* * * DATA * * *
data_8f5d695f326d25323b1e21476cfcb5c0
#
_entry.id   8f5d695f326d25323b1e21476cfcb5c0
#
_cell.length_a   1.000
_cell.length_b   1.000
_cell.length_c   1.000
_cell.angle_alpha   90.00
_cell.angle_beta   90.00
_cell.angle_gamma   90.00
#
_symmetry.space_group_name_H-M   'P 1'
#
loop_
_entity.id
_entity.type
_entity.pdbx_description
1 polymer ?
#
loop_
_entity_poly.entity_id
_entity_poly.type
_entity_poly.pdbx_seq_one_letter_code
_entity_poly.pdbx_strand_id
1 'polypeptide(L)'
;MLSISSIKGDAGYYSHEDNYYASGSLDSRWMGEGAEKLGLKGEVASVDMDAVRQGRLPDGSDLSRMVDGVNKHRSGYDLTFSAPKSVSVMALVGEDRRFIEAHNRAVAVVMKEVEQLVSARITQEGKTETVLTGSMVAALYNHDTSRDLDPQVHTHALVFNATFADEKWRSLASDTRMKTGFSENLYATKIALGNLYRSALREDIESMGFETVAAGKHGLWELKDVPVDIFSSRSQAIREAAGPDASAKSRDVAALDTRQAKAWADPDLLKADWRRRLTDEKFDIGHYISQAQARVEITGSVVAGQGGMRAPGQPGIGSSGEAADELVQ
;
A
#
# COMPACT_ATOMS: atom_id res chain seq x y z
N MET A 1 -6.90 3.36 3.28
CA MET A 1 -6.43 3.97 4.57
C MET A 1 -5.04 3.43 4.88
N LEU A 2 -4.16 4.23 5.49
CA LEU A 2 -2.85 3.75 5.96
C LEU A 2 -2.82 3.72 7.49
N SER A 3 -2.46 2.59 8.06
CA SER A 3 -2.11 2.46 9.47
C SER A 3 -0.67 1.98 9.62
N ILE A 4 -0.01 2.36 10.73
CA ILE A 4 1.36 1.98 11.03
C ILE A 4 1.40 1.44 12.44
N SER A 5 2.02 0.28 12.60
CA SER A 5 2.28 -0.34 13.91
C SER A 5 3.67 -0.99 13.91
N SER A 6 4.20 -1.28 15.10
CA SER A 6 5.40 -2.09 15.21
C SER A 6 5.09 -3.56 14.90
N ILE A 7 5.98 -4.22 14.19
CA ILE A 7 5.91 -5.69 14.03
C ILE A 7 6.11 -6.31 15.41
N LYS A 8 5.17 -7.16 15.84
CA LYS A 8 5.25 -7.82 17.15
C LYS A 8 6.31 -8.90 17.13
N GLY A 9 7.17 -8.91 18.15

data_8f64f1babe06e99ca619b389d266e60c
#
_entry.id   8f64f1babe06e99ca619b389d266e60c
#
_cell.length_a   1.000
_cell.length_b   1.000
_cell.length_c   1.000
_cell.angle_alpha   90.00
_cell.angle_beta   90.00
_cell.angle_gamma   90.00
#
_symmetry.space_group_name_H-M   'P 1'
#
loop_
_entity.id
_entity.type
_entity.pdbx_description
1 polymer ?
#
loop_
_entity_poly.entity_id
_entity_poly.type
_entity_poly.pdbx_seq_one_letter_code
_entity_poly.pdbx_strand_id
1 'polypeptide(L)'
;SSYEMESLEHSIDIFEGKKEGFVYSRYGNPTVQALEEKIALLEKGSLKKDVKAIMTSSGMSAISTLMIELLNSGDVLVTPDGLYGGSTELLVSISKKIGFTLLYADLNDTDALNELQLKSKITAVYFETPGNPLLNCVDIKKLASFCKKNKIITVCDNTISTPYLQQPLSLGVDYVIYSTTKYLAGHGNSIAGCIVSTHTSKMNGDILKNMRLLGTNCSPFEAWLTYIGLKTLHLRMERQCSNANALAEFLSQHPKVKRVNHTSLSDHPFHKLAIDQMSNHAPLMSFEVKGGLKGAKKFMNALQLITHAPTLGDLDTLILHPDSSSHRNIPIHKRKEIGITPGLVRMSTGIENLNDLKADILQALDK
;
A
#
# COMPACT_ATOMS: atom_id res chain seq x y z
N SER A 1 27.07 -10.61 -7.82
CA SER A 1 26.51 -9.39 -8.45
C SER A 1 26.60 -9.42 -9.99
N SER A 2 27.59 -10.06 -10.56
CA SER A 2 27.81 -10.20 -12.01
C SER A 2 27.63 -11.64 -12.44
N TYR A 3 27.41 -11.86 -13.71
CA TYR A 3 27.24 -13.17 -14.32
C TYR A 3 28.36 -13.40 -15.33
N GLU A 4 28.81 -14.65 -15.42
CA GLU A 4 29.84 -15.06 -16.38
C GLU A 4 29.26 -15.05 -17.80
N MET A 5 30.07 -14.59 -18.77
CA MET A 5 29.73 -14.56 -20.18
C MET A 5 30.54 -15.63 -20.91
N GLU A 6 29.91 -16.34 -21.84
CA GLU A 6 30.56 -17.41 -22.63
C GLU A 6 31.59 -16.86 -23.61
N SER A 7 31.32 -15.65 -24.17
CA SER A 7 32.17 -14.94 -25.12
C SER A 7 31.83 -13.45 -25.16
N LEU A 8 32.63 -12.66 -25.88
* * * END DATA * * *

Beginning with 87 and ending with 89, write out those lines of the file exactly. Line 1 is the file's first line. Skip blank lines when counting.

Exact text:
CA SER A 1 26.51 -9.39 -8.45
C SER A 1 26.60 -9.42 -9.99
N SER A 2 27.59 -10.06 -10.56